Anyone for a bit of Quirk ?
No, I’m not talking about the delightful Pauline Quirke of Birds of a Feather fame (by the way, I once sat next to Lesley Joseph’s chauffeur on a plane as I was on my way to do some work in Portugal, and he said that the whole cast are just as lovely off set as they are on it – but I digress). I’m referring to the new Fornasetti collection that Cole and Son have just launched.
Piero Fornasetti was an Italian painter, sculptor, interior decorator and engraver. Born in 1913, he lived most of his life in Milan, attending the Brera Art Academy from 1930-32 when he was expelled for insubordination. Well, guess who had the last laugh! Piero rose to be celebrated as one of the most creative and original talents of the 20th century.
Founded in Milan in the fifties, the Atelier is currently led by the visionary Barnaba Fornasetti, guardian of the legacy of his father Piero. Today, Fornasetti is an Italian luxury design atelier internationally renowned for its decorated furniture and home accessories. Humour, nostalgia, metaphors and allusions define its fully-fledged visual language, dreamlike, colourful and full of irony. Each Fornasetti object is unique and different, a piece of art, entrusted with a character that lies between design and art.
The new Fornasetti collection from Cole and Son, the third collaboration between these two giants of the design world, encapsulates this ethos perfectly. It’s quirky, amusing, attention-grabbing and simply splendid. Featuring a range of iconic motifs from fantastical flying machines and architectural elements to hidden keys and mischievous monkeys, the collection of 12 timeless designs capture the wit and originality of Fornasetti’s unique artworks in a range of both new and much-loved colour palettes. I had intended to enlarge upon only a couple of my favourite designs, but I’m finding it hard to restrict myself, as they’re all worthy of mention in their own way. Ah well, here goes:
Frutto Proibito gloriously combines different archival Fornasetti motifs from the 1940s and 50s. Mischievous monkeys, originally conceptualised for the Milanese patisserie, Dulciora, sit amongst sprawling pomegranate tree branches, taken from a striking fabric print. The playful composition of flora and fauna is quintessentially Fornasetti, mixing lifelike etchings with decadent, bold prints.
Created from an atmospheric etching of clouds, the subtle line work and delicate detail render Nuvole one of Fornasetti’s most magnificent and beloved designs. With its billowing clouds rolling across a romantic sky, Cole & Son has updated this arresting study with a unique ombré (a shading technique), encompassing the colour and light of an ever-changing sky. Now entitled Nuvole al Tramonto, it is available in two evocative colourways - Dusk and Dawn.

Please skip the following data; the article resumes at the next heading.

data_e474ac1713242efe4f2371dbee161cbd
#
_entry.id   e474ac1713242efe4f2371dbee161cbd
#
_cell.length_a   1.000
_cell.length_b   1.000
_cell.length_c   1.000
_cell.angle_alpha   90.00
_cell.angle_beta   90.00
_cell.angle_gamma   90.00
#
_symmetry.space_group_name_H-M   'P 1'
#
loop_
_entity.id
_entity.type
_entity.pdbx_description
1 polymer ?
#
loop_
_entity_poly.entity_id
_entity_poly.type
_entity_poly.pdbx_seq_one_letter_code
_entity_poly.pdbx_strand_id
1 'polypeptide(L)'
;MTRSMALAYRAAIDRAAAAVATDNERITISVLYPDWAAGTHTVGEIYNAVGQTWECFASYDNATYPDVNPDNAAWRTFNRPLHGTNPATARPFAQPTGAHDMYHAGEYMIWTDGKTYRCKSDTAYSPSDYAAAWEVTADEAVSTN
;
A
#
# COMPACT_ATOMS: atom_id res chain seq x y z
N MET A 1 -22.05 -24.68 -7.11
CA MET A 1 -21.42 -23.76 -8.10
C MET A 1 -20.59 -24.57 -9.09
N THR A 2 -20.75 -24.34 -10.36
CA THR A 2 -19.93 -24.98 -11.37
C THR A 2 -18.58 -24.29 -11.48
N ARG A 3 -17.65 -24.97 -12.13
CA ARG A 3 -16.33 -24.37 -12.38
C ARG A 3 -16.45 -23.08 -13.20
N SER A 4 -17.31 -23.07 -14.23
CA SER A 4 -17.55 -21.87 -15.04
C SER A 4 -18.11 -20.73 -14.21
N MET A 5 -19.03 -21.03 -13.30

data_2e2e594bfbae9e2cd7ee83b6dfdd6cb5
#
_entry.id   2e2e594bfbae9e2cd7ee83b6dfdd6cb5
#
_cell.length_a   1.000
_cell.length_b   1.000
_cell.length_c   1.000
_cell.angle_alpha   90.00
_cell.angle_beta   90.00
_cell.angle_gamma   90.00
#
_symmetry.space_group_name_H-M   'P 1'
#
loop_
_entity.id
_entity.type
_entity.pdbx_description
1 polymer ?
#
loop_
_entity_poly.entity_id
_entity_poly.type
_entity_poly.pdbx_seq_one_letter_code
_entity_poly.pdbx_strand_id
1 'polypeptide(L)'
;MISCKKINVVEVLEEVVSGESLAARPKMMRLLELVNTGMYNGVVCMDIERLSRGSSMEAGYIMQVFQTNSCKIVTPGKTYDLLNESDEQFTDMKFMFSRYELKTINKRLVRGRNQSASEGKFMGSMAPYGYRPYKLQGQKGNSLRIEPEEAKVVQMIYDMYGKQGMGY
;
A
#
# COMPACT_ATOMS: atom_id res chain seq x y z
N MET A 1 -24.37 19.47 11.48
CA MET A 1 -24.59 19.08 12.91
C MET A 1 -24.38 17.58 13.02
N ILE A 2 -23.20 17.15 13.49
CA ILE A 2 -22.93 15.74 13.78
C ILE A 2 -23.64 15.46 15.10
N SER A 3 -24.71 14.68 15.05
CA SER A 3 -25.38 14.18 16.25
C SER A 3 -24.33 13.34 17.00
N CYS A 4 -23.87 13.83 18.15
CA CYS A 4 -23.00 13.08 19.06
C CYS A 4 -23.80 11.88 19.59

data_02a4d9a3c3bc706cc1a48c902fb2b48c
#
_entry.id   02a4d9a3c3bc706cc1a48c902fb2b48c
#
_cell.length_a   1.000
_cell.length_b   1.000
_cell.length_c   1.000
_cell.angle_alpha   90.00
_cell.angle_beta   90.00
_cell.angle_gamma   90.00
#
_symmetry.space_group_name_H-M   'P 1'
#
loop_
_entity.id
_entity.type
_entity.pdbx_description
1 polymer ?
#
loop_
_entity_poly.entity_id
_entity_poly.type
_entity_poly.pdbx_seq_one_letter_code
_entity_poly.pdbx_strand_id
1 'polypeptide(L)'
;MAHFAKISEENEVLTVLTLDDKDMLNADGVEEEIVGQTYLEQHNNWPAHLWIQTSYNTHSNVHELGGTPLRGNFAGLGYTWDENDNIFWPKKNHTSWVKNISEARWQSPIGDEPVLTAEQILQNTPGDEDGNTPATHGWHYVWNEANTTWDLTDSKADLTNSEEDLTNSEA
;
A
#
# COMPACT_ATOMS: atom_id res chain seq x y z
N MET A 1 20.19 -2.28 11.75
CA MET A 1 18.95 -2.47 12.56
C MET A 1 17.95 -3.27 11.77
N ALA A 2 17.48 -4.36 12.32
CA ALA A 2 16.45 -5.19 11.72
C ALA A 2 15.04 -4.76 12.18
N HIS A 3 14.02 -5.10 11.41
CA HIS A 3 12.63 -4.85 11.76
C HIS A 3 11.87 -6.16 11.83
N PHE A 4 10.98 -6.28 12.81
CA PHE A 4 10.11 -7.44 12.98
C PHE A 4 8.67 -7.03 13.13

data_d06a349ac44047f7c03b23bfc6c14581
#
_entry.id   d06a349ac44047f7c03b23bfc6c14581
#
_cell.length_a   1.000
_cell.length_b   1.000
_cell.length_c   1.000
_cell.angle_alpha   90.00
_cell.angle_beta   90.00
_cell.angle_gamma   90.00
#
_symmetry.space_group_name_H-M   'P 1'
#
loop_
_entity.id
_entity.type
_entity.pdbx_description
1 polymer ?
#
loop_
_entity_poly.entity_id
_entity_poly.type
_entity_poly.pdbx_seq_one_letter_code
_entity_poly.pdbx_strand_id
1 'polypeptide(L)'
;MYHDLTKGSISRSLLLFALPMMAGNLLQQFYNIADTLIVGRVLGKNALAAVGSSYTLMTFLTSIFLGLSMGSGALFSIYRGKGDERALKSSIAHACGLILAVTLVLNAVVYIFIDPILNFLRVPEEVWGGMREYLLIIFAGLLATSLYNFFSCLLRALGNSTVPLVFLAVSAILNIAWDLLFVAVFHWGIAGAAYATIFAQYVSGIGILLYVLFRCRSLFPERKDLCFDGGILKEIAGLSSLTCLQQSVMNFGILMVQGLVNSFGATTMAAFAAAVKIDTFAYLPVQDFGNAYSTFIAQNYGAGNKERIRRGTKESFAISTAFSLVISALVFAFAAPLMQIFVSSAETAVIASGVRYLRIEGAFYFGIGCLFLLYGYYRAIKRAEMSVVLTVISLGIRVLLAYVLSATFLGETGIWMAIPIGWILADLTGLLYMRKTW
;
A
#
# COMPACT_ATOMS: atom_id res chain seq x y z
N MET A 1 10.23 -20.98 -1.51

The much-loved Chiavi Segrete combines two influential Fornasetti motifs: mystical, dense leaves concealing golden, antique keys. This fanciful design has a magical quality, drawing the eye through and around the leaves to discover each of the ‘secret keys’ hidden within. Warm gold and sage tones comprise the subtly lustred Gilver and Gold, whist Olive creates a soft, true-to-life tone of spring undergrowth, with a seasonal twist in Autumnal Leaves’ deep rouge red and bronze hues.
Fish appear as motifs in some of Piero Fornasetti’s earliest work, such as luxurious silk scarves, trays and decorative porcelain. The whimsical composition and scale of Acquario creates a unique and striking wallcovering, whilst the colour palettes retain a Fornasetti classicism in tones of Viridian, Seafoam, and Soot.
Originally conceptualised in the late 1940s for the entrance hall of Piero Fornasetti’s Milan residence, Mediterranea is a sprawling cityscape of roofs, domes, and windows. Each detailed element of the scene is brought to life through radiant Metallic highlights and bold line work, with striking ground hues of White and Charcoal.
I’ve tried to contain my exuberance, but I simply have to mention my all-time favourite Fornasetti wallpaper. Filled with characterful New World charm, the wondrous fabled ‘flying machines’ of Macchine Voltanti evoke childhood fantasy and adventure. You really can explore the outer limits of your imagination by getting lost in the enveloping skyscape filled with man, machine and ethereal creatures in palettes of Stone, Rouge and Blue, and Slate Blue and Gilver.
I remember a few years ago our beloved editor telling me that if I didn’t waffle on so much, and kept the article concise, there’d be more room for the images of whatever it was I was banging on about. She didn’t exactly say that of course, but I’m pretty sure that’s what she meant.
Well, point taken; and anyway these particular images speak in tones far more eloquent than my musings.
John Biddell, John Charles Interiors
Live 24 7 magazine editorial - July 2018